Sunday, June 16, 2013

Police officers abuse new traffic laws to demand hefty bribes from motorists

PHOTO | JOSEPH KANYI | FILE Traffic police officers inspect a matatu during a crackdown on unroadworthy vehicles in Nyeri.

PHOTO | JOSEPH KANYI | FILE Traffic police officers inspect a matatu during a crackdown on unroadworthy vehicles in Nyeri. Police chiefs have denied allegations that their officers use the new stiff penalties for traffic offences to solicit bribes from motorists.  NATION MEDIA GROUP

By JEREMIAH KIPLANG’AT [email protected]

Police have been accused of using tough traffic rules introduced last year to demand huge bribes from motorists.

A Nation survey in most parts of the country established that police were demanding up to Sh15,000 from motorists accused of speeding or overlapping on grounds they would pay more if arraigned in court.

According to the Traffic (Amendment) Act 2012, motorists found guilty of speeding are liable to a fine of not less than Sh20,000 or three months imprisonment or both.

Those found guilty of overlapping can be fined at least Sh30,000 or three months imprisonment or both.

But police chiefs have denied the bribery claims.

Baringo Traffic Base Commander Daniel Ololngojine said his office was yet to receive any complaints of bribery.

“We are on the lookout for defective vehicles and motorists who flout traffic rules. Those found guilty will have their vehicles impounded and charged in court,” said the traffic boss.

Eldoret West police boss Erastus Muthamia exonerated his officers from claims that they solicit bribes to release impounded vehicles, and concerns that they only mount crackdowns after a series of accidents.

He warned the traffic offenders against bribing the law enforcers saying if caught, both would be arrested.

Siaya police boss Stephen Cheteka said he has never received any reports of his officers demanding bribes from motorists but admitted that it happens.

“The problem is the society, because these things happen but are not reported to us. It is very difficult to take action against an officer when we don’t have evidence against them,” he said.

Mr Cheteka however added that the force conducts seminars for officers on integrity and the repercussions of taking bribes.

But the Nation established that most of the notorious routes include the Nairobi-Narok, Nairobi-Nakuru, Kisumu-Busia roads, among others.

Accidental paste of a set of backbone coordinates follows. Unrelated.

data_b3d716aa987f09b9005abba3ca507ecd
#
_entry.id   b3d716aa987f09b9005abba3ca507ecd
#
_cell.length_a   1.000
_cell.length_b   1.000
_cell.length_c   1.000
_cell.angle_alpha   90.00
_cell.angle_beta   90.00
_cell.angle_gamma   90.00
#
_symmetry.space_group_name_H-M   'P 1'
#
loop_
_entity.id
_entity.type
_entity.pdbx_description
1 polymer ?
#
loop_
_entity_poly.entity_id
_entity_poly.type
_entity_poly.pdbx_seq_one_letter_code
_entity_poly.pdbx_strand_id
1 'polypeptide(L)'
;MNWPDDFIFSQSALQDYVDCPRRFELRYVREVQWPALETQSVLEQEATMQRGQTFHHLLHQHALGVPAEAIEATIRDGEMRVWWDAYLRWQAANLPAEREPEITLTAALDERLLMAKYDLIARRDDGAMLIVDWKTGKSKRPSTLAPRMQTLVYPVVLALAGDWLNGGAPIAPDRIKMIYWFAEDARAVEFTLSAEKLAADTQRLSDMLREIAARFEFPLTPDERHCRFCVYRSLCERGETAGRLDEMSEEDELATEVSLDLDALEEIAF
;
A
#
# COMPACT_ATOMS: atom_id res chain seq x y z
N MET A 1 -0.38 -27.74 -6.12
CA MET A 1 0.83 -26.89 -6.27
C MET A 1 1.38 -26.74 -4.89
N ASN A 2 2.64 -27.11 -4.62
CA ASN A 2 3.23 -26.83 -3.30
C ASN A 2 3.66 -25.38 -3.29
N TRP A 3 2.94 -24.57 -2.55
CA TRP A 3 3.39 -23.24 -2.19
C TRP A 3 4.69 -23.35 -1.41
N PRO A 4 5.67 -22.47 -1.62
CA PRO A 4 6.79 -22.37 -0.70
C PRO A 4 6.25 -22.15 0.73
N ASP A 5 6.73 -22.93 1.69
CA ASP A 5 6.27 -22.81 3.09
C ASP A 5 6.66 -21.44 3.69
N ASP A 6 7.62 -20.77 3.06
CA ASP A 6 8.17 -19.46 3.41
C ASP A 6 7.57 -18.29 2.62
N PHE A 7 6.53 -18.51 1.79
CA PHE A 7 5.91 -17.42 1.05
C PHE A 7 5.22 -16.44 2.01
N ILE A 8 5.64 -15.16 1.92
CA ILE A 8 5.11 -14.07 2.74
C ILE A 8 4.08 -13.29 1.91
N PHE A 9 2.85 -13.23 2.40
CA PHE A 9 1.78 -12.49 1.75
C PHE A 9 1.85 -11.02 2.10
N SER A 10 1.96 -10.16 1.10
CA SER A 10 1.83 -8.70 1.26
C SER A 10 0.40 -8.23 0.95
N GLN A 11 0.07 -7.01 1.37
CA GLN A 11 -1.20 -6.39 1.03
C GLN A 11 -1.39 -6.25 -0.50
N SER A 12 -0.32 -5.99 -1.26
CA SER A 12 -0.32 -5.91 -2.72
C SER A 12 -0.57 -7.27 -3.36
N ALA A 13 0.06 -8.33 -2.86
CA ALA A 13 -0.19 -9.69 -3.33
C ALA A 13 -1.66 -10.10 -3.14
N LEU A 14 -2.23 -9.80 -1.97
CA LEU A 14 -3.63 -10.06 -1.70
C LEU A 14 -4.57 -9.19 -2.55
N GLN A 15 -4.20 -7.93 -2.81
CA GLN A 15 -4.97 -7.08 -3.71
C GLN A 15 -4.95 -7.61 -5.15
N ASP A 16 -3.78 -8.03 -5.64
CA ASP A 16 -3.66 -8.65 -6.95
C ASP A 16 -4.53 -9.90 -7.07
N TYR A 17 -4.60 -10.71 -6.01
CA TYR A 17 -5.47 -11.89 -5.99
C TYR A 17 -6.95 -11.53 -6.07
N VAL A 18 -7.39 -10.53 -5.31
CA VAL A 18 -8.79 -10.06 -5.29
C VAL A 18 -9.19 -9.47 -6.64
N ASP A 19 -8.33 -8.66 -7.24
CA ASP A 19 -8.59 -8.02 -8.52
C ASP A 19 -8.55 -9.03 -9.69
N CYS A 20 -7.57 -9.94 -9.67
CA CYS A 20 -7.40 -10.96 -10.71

Nyeri Matatu Owners Association chairman Patrick Mugwara said police officers manning roadblocks ask for higher bribes if the offences are serious.

“Nothing has changed since the enactment of the law except that the police are asking for higher bribes,” said Mr Mugwara.

Some motorists accused traffic police officers of abusing the new rules to punish them unfairly.

“Police insisted that I was speeding at 109 km/h yet I was doing 90 km/h on the Nairobi-Narok road,” said Mr Philip Githui, a driver who was arrested on the road last week.

“A policewoman asked me for Sh5,000 but I told her that I would not give out any money...I tried to have them accept a cash bail so that I could proceed with my journey but they insisted on taking us to court immediately.”

To intimidate arrested motorists, the officers deny them cash bail and instead force them to the cells before dragging them to court. Yet others buy their way out when their files containing charge sheets are plucked by rogue officers who then demand money from them.

Matatu Welfare Association chairman Dickson Mbugua has asked President Kenyatta to set up a taskforce to look into “corruption in the traffic police department”.

Mr Mbugua on Sunday warned they would withdraw their services in three days to protest the ongoing crackdown on unroadworthy public service vehicles.

He said the operation launched by the traffic police was not in good faith, as it had targeted even vehicles in good condition.

On Sunday, the chairman gave the Inspector-General of Police David Kimaiyo three days to stop the crackdown and call for a meeting with them.

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